• Visual Processing Deficit - A delicacy in taking on and using visual information.

  • Auditory Processing Deficit - Described by a strain to understand and use audible learning

  • Dyslexia: Issue with reading abilities.


It is a way in which tasks are presented that allow students with some sort of special ability to complete the same assignments as other students.

It will not modify the content of assignments, give students an unethical advantage. They do make it possible for these special students to show what they know without being hindered by their weakness.

The Individuals with Disabilities Education Act states that a child's Individualized Education Program team which both parent and child are a part of should make a decision of which accommodations are suitable for him or her.

Assistive Technology

It is a software device or equipment that helps people with functional disabilities work around challenges so they can learn, communicate, and function better. Software that reads aloud text from a computer is an AT or a keyboard for someone struggling with handwriting.

Talking Word Processors

This technology is specifically helpful for students with dyslexia as it gives you access to dictate a paper or assignment and have it translated into a text document.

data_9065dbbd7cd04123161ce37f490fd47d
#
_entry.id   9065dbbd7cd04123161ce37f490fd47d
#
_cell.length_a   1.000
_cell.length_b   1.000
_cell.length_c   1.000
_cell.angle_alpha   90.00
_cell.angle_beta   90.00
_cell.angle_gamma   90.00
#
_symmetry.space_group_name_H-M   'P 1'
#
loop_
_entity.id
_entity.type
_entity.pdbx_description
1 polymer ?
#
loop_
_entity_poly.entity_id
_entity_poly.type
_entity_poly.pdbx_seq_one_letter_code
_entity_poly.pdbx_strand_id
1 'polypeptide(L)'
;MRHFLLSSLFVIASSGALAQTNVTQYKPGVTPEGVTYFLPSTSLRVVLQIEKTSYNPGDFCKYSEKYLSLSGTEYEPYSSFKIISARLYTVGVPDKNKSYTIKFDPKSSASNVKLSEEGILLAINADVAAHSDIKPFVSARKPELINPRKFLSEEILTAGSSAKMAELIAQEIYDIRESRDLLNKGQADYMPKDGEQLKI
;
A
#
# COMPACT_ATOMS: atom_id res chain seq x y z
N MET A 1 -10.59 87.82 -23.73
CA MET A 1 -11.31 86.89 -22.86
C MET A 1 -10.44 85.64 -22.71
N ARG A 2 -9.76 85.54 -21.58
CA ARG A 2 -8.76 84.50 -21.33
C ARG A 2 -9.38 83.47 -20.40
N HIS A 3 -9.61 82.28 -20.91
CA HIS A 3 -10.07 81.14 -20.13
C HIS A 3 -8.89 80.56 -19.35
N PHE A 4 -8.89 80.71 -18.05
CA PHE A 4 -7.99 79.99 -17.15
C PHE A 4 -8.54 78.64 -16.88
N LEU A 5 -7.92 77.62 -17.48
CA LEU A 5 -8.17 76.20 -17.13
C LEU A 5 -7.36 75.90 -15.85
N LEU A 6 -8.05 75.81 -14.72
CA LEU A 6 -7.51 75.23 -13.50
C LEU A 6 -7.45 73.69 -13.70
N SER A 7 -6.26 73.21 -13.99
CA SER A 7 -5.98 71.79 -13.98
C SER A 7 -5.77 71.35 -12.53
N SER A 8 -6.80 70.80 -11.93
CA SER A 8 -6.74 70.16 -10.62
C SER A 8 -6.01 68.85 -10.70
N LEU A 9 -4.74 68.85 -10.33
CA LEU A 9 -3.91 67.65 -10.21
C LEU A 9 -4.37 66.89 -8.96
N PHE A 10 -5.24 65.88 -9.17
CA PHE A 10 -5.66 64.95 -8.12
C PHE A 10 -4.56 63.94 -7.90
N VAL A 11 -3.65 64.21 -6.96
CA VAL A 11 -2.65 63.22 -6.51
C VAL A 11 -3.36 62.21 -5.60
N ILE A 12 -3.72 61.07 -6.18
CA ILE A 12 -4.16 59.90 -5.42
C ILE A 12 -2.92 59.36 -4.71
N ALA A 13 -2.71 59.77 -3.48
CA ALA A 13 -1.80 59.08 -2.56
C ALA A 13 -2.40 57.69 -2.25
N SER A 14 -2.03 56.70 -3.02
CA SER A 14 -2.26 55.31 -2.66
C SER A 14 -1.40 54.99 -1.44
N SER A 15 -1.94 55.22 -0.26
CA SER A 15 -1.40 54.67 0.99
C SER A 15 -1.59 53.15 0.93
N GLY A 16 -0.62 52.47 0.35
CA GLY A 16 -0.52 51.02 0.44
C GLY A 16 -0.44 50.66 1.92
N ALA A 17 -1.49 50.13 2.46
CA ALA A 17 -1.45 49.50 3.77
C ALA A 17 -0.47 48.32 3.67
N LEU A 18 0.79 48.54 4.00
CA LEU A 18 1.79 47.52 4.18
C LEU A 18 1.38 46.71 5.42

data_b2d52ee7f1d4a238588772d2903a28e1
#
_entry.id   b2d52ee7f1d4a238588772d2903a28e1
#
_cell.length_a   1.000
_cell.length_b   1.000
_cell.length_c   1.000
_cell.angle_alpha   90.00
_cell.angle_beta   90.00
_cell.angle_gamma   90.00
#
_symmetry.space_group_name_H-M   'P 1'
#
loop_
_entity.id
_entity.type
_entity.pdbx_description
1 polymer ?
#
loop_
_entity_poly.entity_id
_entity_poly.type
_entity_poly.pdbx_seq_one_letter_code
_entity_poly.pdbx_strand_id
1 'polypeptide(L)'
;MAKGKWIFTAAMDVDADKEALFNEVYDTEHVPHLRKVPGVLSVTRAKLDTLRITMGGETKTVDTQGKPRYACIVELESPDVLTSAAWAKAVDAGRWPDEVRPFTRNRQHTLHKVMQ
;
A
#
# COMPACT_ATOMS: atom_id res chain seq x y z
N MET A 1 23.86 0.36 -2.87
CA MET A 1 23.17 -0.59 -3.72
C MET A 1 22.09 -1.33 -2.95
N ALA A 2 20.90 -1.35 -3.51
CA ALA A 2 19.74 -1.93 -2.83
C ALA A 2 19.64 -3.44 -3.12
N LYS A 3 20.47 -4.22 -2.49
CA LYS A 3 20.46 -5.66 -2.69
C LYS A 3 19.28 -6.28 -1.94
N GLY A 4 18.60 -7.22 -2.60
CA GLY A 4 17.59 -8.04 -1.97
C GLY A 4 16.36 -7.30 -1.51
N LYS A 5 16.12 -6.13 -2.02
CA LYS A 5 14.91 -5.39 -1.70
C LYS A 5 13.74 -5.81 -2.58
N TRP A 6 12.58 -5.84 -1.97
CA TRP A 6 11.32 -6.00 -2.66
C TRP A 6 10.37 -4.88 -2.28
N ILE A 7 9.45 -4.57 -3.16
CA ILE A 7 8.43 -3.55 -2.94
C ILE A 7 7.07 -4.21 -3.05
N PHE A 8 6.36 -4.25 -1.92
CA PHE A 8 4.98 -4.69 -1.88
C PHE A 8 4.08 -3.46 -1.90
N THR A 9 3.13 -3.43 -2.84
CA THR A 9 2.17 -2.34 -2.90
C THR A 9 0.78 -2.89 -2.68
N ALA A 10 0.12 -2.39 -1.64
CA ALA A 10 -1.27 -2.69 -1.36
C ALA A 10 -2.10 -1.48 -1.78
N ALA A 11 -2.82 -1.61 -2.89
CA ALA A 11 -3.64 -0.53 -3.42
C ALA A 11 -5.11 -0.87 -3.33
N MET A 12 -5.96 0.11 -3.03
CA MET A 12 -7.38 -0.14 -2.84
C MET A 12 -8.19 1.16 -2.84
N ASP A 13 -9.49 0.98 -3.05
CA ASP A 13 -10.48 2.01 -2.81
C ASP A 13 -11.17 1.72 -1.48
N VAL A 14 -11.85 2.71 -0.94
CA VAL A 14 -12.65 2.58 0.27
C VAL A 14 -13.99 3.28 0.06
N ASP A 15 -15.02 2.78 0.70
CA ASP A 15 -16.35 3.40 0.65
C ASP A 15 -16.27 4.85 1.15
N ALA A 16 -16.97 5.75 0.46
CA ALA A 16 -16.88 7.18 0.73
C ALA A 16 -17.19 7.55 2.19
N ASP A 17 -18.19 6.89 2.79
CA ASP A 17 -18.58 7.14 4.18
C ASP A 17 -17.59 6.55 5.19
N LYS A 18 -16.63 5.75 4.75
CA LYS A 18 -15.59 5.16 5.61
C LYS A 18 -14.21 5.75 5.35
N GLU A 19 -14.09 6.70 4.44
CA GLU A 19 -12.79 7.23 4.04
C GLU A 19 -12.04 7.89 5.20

Students who struggle with ADHD will not be able to concentrate all the time, there are chances they get distracted. Those students are given the option of recording the entire class session by the institute with the help of a digital recorder which is considered to be an AT.

AT centers

This basically provides many services, including formatting materials or coursework to be accessible to students, training students or staff in the use of assistive technologies, and providing assistive technologies to those who require them.

It also helps you analyze your strengths and weaknesses. This is especially important for kids who struggle with learning, whether in reading, writing, math, or any other subject. AT can help them thrive in college and in life and also be helping them build self-confidence and be independent.